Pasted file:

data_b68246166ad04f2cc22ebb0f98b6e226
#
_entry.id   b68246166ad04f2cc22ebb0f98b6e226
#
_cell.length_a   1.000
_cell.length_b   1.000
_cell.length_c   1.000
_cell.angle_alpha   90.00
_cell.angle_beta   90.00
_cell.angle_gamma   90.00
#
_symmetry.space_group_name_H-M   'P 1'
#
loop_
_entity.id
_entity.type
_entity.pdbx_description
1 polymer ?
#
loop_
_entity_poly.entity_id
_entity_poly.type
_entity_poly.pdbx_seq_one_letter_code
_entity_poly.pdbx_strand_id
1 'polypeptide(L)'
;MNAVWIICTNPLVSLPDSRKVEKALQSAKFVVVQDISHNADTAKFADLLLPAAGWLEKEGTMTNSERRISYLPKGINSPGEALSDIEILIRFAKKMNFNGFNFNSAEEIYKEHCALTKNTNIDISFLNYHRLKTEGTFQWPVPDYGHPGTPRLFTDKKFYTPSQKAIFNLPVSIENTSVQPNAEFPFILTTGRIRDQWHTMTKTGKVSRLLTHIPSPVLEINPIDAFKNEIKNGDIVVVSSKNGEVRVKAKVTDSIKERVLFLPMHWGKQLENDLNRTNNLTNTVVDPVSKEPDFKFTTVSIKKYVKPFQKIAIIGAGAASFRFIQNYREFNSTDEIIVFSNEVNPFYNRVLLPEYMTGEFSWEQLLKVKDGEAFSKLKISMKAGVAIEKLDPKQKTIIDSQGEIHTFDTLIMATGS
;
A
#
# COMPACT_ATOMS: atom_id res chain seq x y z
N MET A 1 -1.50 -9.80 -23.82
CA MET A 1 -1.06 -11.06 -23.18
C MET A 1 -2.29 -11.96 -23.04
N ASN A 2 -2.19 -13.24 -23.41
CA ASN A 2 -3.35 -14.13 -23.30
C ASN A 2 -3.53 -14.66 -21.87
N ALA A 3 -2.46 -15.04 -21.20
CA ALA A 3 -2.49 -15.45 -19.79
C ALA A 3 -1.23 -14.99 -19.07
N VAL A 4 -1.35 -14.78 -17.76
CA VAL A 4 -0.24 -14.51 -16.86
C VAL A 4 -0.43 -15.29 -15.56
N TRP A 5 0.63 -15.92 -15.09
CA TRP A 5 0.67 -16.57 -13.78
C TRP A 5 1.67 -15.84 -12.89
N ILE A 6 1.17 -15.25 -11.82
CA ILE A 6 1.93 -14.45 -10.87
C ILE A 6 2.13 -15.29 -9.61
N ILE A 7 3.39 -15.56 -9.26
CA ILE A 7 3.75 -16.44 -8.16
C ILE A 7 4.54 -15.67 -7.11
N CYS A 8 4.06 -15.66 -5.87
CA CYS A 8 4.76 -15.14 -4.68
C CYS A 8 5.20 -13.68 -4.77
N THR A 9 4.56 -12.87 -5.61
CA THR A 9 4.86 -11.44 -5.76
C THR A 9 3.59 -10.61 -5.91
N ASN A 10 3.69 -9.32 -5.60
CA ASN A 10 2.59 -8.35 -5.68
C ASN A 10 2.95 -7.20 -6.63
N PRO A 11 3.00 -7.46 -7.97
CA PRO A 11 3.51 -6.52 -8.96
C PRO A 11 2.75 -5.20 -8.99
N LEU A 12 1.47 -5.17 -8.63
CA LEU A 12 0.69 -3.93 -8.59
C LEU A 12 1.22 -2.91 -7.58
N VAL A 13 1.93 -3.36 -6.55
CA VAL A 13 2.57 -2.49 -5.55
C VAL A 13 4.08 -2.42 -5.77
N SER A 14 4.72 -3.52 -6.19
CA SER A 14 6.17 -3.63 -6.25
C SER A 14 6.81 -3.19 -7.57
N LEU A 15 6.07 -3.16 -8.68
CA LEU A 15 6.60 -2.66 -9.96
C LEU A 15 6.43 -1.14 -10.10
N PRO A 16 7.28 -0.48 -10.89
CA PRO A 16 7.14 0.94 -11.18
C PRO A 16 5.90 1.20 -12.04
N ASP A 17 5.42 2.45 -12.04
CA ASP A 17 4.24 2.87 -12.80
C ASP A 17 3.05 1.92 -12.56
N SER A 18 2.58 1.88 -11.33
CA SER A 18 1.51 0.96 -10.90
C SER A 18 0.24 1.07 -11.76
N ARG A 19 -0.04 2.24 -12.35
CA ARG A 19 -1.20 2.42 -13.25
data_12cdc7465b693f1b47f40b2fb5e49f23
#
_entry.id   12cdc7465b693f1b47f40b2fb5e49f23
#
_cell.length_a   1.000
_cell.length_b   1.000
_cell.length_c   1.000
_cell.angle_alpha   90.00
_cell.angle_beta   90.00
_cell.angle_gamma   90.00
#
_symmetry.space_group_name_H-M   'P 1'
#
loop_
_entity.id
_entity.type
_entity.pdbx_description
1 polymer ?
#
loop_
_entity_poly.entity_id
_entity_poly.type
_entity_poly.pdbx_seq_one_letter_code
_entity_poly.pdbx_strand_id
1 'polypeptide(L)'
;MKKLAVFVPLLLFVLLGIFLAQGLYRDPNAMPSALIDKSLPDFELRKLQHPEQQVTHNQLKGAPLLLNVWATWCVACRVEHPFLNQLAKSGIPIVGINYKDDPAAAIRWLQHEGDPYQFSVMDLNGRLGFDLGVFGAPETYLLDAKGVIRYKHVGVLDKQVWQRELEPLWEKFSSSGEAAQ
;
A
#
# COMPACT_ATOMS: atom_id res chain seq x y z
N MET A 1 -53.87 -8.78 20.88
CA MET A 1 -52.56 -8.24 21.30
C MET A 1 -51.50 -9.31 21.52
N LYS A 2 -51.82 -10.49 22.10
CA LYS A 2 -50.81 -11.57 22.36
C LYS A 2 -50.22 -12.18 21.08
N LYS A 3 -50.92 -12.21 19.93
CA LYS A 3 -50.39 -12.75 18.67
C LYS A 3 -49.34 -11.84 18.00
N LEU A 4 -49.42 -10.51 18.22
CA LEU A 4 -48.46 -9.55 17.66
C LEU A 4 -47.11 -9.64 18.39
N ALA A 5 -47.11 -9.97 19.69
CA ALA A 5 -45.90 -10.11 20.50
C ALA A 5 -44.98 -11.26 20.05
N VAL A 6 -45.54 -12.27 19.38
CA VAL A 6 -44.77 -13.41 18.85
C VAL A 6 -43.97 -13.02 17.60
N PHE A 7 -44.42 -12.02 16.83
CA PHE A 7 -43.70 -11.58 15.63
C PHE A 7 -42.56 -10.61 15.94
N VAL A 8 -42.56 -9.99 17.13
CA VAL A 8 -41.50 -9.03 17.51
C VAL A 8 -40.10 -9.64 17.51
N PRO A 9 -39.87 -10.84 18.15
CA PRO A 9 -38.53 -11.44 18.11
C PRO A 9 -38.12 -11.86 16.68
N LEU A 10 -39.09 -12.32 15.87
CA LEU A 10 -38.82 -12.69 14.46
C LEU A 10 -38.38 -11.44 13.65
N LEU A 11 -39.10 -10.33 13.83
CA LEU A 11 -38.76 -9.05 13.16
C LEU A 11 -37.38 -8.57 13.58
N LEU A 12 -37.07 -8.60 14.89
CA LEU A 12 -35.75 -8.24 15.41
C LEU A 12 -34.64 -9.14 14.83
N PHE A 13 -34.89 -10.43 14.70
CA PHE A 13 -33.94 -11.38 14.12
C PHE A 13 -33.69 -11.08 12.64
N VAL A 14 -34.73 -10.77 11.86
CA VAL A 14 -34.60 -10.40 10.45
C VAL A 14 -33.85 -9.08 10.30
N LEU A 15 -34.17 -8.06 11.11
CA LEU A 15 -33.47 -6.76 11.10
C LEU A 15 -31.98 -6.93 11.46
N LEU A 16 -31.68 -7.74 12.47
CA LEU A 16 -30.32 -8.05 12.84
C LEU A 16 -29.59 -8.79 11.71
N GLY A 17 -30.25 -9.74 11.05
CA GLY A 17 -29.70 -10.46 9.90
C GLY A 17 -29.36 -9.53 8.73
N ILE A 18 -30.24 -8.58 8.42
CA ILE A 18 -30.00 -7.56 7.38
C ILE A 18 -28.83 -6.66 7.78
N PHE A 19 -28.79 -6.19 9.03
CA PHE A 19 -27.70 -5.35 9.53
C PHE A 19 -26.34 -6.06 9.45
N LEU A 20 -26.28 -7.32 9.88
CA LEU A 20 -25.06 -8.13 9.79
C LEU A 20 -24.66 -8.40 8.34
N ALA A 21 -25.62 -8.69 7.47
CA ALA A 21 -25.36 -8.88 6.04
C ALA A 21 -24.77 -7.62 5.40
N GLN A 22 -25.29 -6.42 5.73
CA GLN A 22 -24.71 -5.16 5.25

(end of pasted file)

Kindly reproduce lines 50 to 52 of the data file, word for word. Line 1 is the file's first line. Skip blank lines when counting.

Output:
CA ILE A 7 3.75 -16.44 -8.16
C ILE A 7 4.54 -15.67 -7.11
N CYS A 8 4.06 -15.66 -5.87